Historical knowledge

Men carried swords

The man’s most valued possession was his sword. It became the most important weapon and was the faithful companion to men throughout the Bronze Age. The sword was not only a weapon in battle; it was a token of high rank. The spear and the lance were also important weapons, but they did not signify status in the same way as the sword. Many Bronze Age swords have been found in Denmark. Swords were placed as gifts in rich men’s graves and a sword could also be used as an offering to the divine powers, which inhabited the lakes and bogs.

Men and swords in rock carvings

In the area which is now Denmark the population was no more warlike than anywhere else. Although war and strife could be part of life, the sword was not only used for fighting. In the rock carvings one sees the sword as a part of the male costume, with the scabbard sticking out at the back. As a token of rank the sword was worn on festive occasions, at religious ceremonies and in processions. It is never seen being used in battle and no fallen warriors are shown in pictures.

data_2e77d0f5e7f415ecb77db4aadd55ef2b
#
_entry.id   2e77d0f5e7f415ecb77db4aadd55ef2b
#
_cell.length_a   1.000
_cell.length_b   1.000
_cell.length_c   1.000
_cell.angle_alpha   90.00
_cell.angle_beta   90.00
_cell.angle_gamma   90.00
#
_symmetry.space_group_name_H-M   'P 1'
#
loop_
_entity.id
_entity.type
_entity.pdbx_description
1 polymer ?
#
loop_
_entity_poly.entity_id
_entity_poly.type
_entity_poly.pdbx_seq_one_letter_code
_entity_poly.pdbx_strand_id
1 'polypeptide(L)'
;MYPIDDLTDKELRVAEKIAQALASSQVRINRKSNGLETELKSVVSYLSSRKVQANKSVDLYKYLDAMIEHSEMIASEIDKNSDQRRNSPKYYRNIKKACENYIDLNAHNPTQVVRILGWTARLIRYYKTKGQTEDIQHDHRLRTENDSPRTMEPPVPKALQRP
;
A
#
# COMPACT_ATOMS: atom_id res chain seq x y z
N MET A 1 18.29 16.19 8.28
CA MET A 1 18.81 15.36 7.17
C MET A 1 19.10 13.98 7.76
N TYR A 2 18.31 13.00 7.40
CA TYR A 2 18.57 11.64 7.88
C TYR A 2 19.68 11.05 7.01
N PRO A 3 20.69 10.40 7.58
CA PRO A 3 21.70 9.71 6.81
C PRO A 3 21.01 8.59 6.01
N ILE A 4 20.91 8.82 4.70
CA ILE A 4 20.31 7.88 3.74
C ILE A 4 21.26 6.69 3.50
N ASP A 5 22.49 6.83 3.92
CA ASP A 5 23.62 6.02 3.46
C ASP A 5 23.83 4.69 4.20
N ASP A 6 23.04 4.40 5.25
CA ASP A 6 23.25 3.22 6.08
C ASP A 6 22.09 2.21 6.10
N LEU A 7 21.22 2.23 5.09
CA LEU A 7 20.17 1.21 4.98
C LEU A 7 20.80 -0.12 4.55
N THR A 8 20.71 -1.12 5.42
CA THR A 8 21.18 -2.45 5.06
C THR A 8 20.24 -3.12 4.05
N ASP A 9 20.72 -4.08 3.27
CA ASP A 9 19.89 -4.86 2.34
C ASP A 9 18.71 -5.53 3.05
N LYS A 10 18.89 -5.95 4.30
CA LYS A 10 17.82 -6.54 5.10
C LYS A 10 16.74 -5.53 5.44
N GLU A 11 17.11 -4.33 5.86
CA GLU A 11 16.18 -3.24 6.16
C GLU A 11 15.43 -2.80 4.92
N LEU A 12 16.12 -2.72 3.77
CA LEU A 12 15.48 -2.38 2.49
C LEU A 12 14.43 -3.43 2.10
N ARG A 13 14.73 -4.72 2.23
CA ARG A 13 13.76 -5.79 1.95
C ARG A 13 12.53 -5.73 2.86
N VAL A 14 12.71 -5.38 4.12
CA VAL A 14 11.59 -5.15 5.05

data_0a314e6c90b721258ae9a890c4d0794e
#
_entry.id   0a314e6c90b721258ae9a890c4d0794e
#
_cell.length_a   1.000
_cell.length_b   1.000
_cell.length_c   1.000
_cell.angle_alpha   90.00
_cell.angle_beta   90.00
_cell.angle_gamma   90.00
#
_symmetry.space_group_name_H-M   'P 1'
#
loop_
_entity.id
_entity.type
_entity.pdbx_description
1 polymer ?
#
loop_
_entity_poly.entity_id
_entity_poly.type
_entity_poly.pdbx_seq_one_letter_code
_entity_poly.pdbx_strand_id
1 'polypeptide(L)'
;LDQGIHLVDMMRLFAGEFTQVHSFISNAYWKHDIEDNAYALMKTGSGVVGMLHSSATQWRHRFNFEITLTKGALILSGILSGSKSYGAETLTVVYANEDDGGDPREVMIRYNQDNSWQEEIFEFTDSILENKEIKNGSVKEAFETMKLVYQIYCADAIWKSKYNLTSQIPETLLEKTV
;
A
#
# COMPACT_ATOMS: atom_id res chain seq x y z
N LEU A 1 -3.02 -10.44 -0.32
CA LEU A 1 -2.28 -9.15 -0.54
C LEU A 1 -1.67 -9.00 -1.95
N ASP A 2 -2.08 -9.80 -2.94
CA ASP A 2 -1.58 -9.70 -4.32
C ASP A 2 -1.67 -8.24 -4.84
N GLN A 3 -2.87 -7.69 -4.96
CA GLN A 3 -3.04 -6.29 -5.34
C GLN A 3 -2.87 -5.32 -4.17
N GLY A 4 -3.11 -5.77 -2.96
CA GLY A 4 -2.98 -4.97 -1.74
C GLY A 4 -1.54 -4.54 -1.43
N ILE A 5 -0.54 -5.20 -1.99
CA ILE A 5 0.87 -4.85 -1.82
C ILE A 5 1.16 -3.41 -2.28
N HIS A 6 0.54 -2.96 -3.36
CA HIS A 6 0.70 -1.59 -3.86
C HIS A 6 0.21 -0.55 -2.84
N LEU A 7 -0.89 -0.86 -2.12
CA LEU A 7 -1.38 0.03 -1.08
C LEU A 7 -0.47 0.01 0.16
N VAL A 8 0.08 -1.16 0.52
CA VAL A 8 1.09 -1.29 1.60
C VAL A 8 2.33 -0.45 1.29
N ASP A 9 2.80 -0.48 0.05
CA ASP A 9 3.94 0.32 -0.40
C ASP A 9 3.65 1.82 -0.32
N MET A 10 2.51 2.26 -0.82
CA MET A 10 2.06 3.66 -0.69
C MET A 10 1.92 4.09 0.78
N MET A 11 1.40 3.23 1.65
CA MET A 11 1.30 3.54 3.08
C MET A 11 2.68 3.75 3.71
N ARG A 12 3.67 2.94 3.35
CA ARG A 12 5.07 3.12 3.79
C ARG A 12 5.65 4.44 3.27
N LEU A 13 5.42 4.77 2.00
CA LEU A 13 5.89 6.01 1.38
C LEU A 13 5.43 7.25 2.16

A change in burial customs

In the Late Bronze Age (1100-500 BC) the burial custom changed from ground burials to cremation. The body was burned together with grave goods and deposited in an urn of clay, which was put down at the edge of a burial mound. Grave gifts were far more modest and could consist of needles, buttons and toilet equipment as razors and tweezers. In urn burials the male regalia could be a sword, which could be replaced by a miniature of bronze.

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